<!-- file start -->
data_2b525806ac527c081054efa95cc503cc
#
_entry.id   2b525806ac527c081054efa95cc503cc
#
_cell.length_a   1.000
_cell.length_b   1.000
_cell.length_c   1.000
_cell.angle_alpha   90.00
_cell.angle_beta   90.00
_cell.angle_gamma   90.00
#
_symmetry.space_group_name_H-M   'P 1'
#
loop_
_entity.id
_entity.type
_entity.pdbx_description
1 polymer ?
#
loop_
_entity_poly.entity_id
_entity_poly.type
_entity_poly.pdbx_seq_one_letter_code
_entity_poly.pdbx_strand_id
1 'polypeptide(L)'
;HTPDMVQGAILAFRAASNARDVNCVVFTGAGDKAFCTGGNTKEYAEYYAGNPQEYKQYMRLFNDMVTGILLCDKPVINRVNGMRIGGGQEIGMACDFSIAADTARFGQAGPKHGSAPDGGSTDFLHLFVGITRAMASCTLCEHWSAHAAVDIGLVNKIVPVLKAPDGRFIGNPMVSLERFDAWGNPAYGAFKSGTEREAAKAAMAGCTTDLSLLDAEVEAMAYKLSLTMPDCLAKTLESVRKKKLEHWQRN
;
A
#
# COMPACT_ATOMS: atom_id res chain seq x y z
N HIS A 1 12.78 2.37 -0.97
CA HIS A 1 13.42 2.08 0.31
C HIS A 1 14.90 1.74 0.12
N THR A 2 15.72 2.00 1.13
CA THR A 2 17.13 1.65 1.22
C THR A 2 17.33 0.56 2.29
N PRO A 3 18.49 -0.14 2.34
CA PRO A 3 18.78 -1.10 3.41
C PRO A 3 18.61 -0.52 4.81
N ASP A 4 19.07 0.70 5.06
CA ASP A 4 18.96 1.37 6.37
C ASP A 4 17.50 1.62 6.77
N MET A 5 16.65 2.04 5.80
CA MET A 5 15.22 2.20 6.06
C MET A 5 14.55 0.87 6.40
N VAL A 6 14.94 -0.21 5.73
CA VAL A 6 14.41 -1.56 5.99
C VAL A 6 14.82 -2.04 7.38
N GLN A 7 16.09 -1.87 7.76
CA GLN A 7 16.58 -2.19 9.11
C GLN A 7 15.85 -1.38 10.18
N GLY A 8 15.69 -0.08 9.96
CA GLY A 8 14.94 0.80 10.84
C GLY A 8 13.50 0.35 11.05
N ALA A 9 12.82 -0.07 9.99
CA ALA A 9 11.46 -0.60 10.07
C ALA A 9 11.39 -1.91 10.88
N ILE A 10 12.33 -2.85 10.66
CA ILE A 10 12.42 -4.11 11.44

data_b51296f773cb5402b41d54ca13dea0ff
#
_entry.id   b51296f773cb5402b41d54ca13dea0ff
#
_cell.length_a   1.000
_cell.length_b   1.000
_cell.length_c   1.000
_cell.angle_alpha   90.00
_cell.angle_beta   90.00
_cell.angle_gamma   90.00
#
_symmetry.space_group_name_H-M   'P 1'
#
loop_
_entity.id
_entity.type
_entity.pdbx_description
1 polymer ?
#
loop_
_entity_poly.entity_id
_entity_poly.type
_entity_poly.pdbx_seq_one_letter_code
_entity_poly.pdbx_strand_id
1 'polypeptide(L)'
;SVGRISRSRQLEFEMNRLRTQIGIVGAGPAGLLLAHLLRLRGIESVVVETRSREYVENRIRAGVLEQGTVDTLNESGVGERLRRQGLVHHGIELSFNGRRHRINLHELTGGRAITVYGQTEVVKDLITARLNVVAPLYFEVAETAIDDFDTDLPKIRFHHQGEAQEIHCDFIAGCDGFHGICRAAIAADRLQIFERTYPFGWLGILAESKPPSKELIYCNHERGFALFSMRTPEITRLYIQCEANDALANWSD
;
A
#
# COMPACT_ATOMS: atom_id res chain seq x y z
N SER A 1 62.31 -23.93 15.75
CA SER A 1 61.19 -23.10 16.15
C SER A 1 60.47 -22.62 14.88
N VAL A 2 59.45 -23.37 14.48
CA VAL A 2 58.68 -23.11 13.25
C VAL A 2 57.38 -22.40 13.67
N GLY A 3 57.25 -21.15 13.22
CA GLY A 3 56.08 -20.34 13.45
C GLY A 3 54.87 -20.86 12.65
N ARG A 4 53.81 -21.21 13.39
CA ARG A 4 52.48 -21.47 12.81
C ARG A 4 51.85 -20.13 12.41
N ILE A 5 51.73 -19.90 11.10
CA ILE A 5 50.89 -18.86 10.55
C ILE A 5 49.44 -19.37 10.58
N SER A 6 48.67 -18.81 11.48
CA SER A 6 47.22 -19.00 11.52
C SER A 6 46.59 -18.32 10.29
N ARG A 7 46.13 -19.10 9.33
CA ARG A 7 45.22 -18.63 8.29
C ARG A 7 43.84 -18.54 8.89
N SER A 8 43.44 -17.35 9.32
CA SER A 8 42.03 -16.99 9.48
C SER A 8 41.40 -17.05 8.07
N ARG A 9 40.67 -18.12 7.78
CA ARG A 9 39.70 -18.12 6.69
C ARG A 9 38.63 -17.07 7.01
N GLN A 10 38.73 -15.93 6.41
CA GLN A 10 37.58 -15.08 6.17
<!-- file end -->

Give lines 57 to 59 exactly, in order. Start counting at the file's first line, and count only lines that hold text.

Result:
C ALA A 9 11.39 -1.91 10.88
N ILE A 10 12.33 -2.85 10.66
CA ILE A 10 12.42 -4.11 11.44